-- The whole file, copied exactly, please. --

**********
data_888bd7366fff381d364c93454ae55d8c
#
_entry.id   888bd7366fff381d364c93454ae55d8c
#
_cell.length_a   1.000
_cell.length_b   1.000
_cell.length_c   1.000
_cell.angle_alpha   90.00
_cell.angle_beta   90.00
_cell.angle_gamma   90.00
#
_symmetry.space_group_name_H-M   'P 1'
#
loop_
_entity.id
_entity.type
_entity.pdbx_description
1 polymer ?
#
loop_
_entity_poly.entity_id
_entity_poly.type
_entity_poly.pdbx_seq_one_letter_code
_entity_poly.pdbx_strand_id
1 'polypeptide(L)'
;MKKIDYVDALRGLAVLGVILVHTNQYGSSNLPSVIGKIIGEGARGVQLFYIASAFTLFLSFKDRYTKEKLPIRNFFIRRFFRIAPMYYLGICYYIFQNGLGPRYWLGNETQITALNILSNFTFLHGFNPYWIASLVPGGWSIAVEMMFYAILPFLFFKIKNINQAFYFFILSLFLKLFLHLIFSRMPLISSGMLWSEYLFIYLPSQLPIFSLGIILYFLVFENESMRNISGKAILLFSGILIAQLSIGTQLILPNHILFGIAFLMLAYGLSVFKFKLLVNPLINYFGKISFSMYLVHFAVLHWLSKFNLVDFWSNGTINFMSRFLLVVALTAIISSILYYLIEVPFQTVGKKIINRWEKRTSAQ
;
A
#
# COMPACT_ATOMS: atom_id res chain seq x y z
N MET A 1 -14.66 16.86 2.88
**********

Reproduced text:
data_888bd7366fff381d364c93454ae55d8c
#
_entry.id   888bd7366fff381d364c93454ae55d8c
#
_cell.length_a   1.000
_cell.length_b   1.000
_cell.length_c   1.000
_cell.angle_alpha   90.00
_cell.angle_beta   90.00
_cell.angle_gamma   90.00
#
_symmetry.space_group_name_H-M   'P 1'
#
loop_
_entity.id
_entity.type
_entity.pdbx_description
1 polymer ?
#
loop_
_entity_poly.entity_id
_entity_poly.type
_entity_poly.pdbx_seq_one_letter_code
_entity_poly.pdbx_strand_id
1 'polypeptide(L)'
;MKKIDYVDALRGLAVLGVILVHTNQYGSSNLPSVIGKIIGEGARGVQLFYIASAFTLFLSFKDRYTKEKLPIRNFFIRRFFRIAPMYYLGICYYIFQNGLGPRYWLGNETQITALNILSNFTFLHGFNPYWIASLVPGGWSIAVEMMFYAILPFLFFKIKNINQAFYFFILSLFLKLFLHLIFSRMPLISSGMLWSEYLFIYLPSQLPIFSLGIILYFLVFENESMRNISGKAILLFSGILIAQLSIGTQLILPNHILFGIAFLMLAYGLSVFKFKLLVNPLINYFGKISFSMYLVHFAVLHWLSKFNLVDFWSNGTINFMSRFLLVVALTAIISSILYYLIEVPFQTVGKKIINRWEKRTSAQ
;
A
#
# COMPACT_ATOMS: atom_id res chain seq x y z
N MET A 1 -14.66 16.86 2.88